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Welcome to our page for prospective Honors students. We're so glad you're interested
in the South Carolina Honors College! We hope you'll use this page as a resource for
learning more about our classes, our culture, our campus and our community of incredible
An abundance of Honors classes!
Here’s a tiny sampling from the almost 600 Honors classes we offer—small, innovative,
mind-expanding courses. (Want to know why the quantity and diversity of classes we
offer is so important? Make sure to read our Dean's letter!)
Chemistry of Food
Since everything that happens in the kitchen is chemistry, why not study chemistry
through food? During the semester food will be the sole medium through which chemical
principles are introduced and explained. In addition to the laboratory component of
the course, students will cook to help focus the lectures and classroom discussions.
The end result is that students will be expected to understand and explain aspects
of food and cooking at both the atomic and macroscopic levels.
French 209/SCHC 263
Honors students can put their French skills to good use in our French 209/SCHC 263
combo course! During the fall semester, students develop their French reading, writing,
speaking and listening skills in a high-tech classroom where they Skype and correspond
with college students in France. In the spring semester, our students head to Paris
to meet up with their new friends, explore the city and take their French language
skills out for a test drive in the real world.
Our engineering students don’t have to wait very long to experience one of our creative
classes. Our Honors Engineering 101 class sends students high above campus as they
take the skills they’ve learned during the semester and climb, measure and work together
to determine the amount of force being placed on the crossbeams of the university’s
campus climbing tower.
In our innovative Broadcast Meteorology class, our students receive instruction from
an entire team of experts! Two professors – Dr. Hiscox and Dr. Carbone – provide their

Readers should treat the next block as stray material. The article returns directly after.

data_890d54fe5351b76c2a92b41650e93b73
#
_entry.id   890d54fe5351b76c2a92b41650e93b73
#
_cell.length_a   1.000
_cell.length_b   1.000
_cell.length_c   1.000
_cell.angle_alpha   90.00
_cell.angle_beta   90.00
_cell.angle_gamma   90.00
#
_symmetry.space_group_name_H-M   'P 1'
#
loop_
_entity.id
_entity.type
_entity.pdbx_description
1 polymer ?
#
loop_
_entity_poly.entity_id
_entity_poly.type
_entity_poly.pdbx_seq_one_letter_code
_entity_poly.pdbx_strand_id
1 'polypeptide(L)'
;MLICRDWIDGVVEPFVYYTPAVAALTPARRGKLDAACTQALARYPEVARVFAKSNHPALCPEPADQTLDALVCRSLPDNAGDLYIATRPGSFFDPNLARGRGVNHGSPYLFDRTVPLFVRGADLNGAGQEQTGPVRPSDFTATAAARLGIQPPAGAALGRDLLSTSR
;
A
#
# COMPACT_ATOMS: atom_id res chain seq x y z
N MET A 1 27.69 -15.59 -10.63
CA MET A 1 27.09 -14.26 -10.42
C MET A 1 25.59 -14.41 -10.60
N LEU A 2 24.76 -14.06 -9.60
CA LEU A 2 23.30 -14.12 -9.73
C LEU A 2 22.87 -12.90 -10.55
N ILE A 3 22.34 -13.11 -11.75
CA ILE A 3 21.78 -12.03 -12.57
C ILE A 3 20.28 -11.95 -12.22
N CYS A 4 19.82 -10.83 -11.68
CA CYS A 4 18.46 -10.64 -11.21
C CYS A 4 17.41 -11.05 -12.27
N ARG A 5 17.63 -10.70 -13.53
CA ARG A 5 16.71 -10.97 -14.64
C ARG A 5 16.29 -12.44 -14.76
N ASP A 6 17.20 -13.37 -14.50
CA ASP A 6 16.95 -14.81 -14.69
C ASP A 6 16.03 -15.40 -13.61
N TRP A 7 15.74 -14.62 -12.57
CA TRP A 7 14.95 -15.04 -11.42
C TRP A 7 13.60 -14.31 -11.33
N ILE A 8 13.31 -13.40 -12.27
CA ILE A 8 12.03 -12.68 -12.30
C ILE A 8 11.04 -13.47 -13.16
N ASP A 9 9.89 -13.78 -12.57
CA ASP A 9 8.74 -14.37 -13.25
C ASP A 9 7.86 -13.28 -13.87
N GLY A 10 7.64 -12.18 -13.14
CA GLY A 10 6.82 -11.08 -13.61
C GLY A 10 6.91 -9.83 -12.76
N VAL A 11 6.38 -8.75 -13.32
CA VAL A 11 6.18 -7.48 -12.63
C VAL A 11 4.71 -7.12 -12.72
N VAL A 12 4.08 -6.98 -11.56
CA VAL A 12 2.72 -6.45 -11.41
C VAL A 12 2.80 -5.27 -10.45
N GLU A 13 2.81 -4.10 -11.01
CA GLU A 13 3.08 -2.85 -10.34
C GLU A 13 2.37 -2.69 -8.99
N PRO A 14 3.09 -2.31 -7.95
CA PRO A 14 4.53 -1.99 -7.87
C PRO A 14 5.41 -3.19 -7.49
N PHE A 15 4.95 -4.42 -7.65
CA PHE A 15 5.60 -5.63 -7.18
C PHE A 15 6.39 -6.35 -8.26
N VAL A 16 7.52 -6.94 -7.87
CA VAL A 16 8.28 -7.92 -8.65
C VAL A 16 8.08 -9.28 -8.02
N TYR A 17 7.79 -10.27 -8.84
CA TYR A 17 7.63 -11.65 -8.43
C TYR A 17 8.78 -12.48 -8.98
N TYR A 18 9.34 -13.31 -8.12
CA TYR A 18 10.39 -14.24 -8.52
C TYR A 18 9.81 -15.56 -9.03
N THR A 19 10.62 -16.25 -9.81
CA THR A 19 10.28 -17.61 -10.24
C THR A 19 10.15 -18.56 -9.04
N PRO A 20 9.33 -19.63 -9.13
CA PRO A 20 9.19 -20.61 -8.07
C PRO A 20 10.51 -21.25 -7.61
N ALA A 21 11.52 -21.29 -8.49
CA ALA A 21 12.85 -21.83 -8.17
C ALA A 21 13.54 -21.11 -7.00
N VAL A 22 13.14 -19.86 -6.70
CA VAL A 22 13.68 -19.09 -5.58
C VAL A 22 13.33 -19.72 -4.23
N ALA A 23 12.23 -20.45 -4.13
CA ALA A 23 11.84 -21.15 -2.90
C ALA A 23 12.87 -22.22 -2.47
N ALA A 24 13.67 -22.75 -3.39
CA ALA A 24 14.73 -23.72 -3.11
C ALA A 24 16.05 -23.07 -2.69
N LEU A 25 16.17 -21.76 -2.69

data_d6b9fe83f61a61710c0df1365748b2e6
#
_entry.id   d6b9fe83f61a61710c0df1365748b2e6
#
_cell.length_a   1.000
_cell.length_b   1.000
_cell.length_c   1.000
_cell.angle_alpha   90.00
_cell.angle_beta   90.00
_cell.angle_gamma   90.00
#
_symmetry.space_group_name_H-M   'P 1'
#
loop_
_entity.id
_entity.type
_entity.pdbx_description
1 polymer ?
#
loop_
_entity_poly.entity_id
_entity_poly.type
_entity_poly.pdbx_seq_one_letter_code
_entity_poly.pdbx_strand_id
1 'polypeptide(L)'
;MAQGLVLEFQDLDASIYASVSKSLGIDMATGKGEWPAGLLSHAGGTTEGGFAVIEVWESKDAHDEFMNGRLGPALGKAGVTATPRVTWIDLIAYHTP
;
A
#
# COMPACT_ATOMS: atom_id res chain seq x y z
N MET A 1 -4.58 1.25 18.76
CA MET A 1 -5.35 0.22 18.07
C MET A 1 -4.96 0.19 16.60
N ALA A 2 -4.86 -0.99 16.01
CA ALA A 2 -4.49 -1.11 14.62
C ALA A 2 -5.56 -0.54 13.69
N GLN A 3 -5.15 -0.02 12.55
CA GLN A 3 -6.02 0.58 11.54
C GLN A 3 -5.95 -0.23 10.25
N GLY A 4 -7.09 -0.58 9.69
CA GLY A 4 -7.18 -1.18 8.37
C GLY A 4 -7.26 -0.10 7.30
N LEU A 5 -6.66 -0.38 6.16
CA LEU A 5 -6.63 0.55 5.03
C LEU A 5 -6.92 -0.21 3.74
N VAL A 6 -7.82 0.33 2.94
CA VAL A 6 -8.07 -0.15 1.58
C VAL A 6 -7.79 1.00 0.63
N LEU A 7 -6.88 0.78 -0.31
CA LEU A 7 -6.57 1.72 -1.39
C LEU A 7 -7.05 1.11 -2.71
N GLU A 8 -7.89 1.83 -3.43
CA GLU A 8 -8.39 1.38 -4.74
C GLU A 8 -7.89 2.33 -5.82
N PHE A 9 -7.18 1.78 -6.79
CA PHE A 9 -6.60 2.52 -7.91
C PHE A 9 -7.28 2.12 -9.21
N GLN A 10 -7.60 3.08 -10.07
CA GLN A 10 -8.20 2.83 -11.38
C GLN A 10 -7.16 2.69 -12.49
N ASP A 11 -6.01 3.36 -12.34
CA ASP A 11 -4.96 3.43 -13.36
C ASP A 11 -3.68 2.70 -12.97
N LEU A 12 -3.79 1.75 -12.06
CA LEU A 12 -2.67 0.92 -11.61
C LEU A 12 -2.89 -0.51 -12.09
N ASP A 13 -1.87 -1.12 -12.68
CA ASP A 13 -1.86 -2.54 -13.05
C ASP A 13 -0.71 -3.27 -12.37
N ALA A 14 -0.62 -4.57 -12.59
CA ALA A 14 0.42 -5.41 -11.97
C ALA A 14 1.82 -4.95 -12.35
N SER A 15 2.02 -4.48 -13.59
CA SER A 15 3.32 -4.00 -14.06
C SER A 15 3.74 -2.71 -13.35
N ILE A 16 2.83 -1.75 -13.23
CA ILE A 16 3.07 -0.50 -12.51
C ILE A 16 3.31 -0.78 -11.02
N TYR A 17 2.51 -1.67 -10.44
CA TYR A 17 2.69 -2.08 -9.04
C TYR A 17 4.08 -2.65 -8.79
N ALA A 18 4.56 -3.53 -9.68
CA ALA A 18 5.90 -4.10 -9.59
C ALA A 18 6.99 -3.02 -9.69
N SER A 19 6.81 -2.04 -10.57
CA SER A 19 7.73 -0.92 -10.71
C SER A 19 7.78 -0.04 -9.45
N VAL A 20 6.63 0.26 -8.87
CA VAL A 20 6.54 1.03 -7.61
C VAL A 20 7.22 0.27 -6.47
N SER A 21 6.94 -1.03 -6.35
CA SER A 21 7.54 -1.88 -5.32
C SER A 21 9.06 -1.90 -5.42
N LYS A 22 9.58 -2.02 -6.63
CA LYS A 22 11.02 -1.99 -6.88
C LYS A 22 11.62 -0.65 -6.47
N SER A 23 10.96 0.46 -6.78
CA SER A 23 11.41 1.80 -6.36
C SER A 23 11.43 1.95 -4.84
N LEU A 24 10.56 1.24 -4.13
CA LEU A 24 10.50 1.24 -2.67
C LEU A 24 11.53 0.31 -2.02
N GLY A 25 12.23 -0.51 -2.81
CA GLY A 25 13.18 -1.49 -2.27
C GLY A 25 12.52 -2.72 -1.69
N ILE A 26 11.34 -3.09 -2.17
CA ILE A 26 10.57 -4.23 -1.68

expertise on meteorology and climatology in the classroom, and former news anchor
and communications expert Kara Gormley Meador takes our students into the university’s
high tech Greenhouse Studio to learn about broadcast journalism.
Honors classes have an average of 16 students per class. In this more intimate setting,
professors lead hands-on, in-depth exploration of course material through demonstrations,
field trips and interactive learning. Students gather together to collaborate, debate
We offer nearly 600 Honors classes per year, generally characterized as either of
Honors versions of classes that are offered at the general university: These classes
can range from 100-level classes, like Intro to Psychology, to 500-level classes,
like Biomedical Tissue Engineering, and are offered in all different disciplines.
“Cool courses” unique to the Honors College: These classes are quirky, interdisciplinary
classes such as Broadcast Meteorology, Philosophy of Music, The Life and Legacy of
Anne Frank, Healthcare Entrepreneurship and many more!
There is often an assumption that Honors classes will be more difficult or involve
extra work and longer assignments. However, that is not the case! Our classes are
designed to be interactive and hands-on. Honors courses will push you to dive into
the material and use critical thinking. While this will challenge you to apply the
concepts you are learning and be prepared to engage in class discussion, this is the
environment in which our students thrive. They say it truly helps them to master the
concepts and explore their discipline. In fact, sometimes Honors classes can be easier
because the material is covered in a more engaging way—and you have a classroom full
of your Honors friends!
The Honors College is a not a place where you have to have sharp elbows or feel like
you are constantly competing with everyone else. You will live and learn together
in the Honors Residence Hall. A vast array of common rooms provide space to gather to play video games, watch